Goorsha is an Ethiopian restaurant in the heart of Durham. The name comes from an act that is part of Ethiopian culture. I’ll let Goorsha restaurant explain it:
“In Ethiopian culture, friendship, honor and love are expressed by feeding each other – an act known as a goorsha. To perform a goorsha, simply place a bit of food into another’s mouth with your right hand. A goorsha is a sign of acceptance and appreciation – like a hug between friends.”
Goorsha is one of those cute little spots that I always pass, but never get a chance to stop by. Being set back from the sidewalk may have its benefits when the sun is out, the temperature is warm, and everyone is dining on the patio, but when it’s cold and rainy, stepping past tables and chairs just to check out the menu may be a bit more challenging for the random passersby.
Thankfully, my friend Jess had picked out this gem for girls night, so we were all committed to our dinner destination. Plus, checking out the menu in advance ensured that we were intrigued enough by this Ethiopian restaurant to trade our pajamas for real clothes despite the grey skies and incessant rain. And that was a seriously big ask today!
When I arrived, Jess and Kelly were already perusing the menu and catching up on the latest and greatest. Our server was quick to come over and take our drink order. Kelly went with red wine and I indulged in a mango Fresca, while Jess took a decidedly more adventurous turn with a chai spice cocktail that she seemed to enjoy, equally for its flavor and its creativity.
As we were a table of adventurous eaters and sharers, we decided to order in rounds so we could sample a range of things without engaging in unnecessary gluttony. We kicked off round one with two appetizers: the sambusa ($5) — a crispy pastry stuffed with lentils, onions, garlic, and jalapenos — and the kashka ($7) — cornbread layered with collard greens and beef chunks. Out of the two, the sambusa was my dish of choice. While the pastry was thick and required a bit of heavy knife work, it was crispy all the way through and offset the soft lentil filling quite nicely. The cornbread in the kashka was also quite crispy, despite sitting at the bottom of the plate, but the beef and greens were less exciting. They lacked the depth of flavor we were expecting. Kelly remarked that the dish was quite Southern in its ingredients, which locals may appreciate. Interestingly, collards are very common in Ethiopian cooking.
In between lots of gabbing, we were able to decide on round two — a meat entree that included two sides. While Jess had read that the vegan dishes were stronger by most accounts, we couldn’t walk away without ordering something a carnivore would enjoy, so we decided on the doro wat ($13) — a hearty dish involving chicken stewed in a sauce that included cardamom and ginger. Kelly was particularly interested in the reference to a single chicken leg and a single hard-boiled egg. There was clearly more knife work ahead to split up these ingredients amongst the three of us. For our sides, we went with the azifa ($3 if ordered separately) — seasoned lentils — and the beet root salad ($3) — cubed beets mixed and tossed with other vegetables and dressed lightly.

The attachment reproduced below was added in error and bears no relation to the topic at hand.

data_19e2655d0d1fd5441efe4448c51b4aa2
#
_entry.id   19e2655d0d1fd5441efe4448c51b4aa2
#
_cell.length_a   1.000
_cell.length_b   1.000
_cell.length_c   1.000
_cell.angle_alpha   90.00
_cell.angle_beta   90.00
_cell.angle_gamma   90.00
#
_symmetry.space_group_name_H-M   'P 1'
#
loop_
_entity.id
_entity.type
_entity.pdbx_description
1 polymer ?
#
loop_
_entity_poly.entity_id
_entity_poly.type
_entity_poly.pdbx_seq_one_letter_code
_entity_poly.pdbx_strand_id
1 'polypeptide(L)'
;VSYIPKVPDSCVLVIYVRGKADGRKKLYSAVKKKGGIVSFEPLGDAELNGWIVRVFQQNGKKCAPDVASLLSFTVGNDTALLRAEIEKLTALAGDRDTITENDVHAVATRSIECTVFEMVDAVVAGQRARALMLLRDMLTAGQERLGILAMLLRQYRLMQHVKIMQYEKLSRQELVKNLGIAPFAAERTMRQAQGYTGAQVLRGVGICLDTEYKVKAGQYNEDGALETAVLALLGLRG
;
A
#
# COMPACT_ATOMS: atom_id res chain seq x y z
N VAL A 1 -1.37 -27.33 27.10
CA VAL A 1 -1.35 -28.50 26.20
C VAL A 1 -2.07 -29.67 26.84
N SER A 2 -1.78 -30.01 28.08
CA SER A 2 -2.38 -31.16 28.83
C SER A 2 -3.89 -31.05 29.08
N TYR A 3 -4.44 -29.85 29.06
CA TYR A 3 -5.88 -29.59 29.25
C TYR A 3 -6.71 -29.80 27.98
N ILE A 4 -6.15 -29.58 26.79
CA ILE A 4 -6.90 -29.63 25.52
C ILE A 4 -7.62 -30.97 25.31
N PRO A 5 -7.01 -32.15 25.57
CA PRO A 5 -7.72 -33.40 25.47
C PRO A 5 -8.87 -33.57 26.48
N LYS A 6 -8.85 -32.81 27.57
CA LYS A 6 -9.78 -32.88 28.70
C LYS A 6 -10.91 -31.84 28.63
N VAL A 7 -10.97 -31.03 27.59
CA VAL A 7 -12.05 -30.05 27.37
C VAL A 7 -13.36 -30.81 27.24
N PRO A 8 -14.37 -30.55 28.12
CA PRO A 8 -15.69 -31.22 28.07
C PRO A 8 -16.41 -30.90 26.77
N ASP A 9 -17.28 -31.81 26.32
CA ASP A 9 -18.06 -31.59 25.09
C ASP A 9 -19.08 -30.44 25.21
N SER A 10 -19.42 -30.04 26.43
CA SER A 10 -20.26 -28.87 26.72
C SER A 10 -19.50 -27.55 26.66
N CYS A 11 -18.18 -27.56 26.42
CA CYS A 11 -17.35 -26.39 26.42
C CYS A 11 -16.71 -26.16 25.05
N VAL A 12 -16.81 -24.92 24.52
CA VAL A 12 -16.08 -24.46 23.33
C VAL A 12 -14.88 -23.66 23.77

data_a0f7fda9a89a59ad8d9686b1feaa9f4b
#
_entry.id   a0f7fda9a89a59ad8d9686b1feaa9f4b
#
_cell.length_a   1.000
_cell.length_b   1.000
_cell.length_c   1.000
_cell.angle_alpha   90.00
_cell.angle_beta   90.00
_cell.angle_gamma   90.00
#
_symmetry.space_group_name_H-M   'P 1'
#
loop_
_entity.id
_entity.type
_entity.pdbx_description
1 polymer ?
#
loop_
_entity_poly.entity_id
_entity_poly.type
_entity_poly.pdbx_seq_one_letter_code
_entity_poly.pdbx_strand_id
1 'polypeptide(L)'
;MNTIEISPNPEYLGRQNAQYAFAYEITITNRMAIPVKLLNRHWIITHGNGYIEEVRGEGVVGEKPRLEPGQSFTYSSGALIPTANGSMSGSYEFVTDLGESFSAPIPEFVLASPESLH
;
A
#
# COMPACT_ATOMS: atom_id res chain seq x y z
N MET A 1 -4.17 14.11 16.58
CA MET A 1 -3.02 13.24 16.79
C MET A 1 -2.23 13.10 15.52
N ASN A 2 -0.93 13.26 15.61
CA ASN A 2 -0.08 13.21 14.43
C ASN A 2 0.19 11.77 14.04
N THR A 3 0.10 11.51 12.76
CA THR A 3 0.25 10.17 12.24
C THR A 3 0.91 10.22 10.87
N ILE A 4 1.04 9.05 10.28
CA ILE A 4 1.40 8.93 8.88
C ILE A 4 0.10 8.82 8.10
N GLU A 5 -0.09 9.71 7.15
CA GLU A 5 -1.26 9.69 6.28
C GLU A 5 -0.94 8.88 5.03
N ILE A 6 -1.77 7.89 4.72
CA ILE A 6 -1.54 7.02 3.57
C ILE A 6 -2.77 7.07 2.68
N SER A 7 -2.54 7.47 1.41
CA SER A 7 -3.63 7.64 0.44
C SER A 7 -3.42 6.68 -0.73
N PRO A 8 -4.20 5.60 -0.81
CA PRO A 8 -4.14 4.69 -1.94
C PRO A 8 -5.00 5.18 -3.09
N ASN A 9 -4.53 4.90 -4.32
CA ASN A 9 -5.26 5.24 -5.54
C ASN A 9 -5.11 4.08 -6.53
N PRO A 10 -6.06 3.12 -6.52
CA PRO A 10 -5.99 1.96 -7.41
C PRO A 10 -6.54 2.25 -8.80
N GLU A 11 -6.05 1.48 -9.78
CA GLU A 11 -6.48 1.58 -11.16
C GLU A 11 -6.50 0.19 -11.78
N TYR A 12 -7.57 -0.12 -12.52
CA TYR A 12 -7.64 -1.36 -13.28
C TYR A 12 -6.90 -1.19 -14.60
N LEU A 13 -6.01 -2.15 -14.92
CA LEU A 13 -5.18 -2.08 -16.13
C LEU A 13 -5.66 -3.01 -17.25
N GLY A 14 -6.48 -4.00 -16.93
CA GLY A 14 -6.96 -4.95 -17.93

This round came out in a beautiful display surrounded by injera — the typical Ethiopian spongy bread used to pick up any dish and soak up any sauce. While I’m not a big injera enthusiast, the ladies took to it quite well, which is good because the sauce was excellently seasoned and needed to be thoroughly wiped off the plate. The entree did indeed arrive with a single leg and a single egg, so my utensils came in handy. When we informed our server that he gave us the sinig karya ($3) — a stuffed jalapeno — by mistake, he apologized quickly and promptly came back with our originally requested beets. With every side containing jalapeno, we got significant heat, though not in a way that overwhelmed the palate.
We had the best of intentions to hit the vegan dishes for round three, but we decided not to let the menu get the better of us. Of course, my one request for the night was to make sure we ended with dessert, so we were glad that we had a few to choose from. Dessert isn’t traditionally part of Ethiopian cuisine, but most Ethiopian restaurants in the U.S. do offer dessert. I must admit that I was at first surprised to see the cheesecake and tiramisu options, but later learned that due to the Italian invasion and occupation of Ethiopia, there are Italian influences in parts of Ethiopian culture. This is most evident in things like dessert menus, because without the existence of traditional Ethiopian desserts, Ethiopians are most familiar with Italian desserts. What struck my eye on my visit to Goorsha was an apple dessert that was essentially a sambusa stuffed with apples, which was exactly what we needed to end on. The pastry was again quite thick, but the crisp of it was a lovely foil for the soft chunks of apple inside. I could hardly take more than a few bites, but it was just enough sweetness to offset the heat and the spice from earlier in the meal.
As a take on modern Ethiopian, I wasn’t able to identify too much of the modern aspect at Goorsha. The flavors are solid, but we missed the spice level Ethiopian food is known for. Perhaps they didn’t make our food as spicy because we weren’t Ethiopian, or perhaps they temper the spice on all of their dishes. We enjoyed the food for what it was, but it seemed much more traditional Ethiopian than anything else.
910 W Main St
Durham, NC 27701
Hoi Ning Ngai is the Associate Dean for Student Affairs at The Graduate School at UNC-Chapel Hill. She’s a recent transplant to the Triangle, a native of New York, and a lover of all things bacon, ice cream, and Paris. Follow her life adventures on Instagram at @hoiningngai!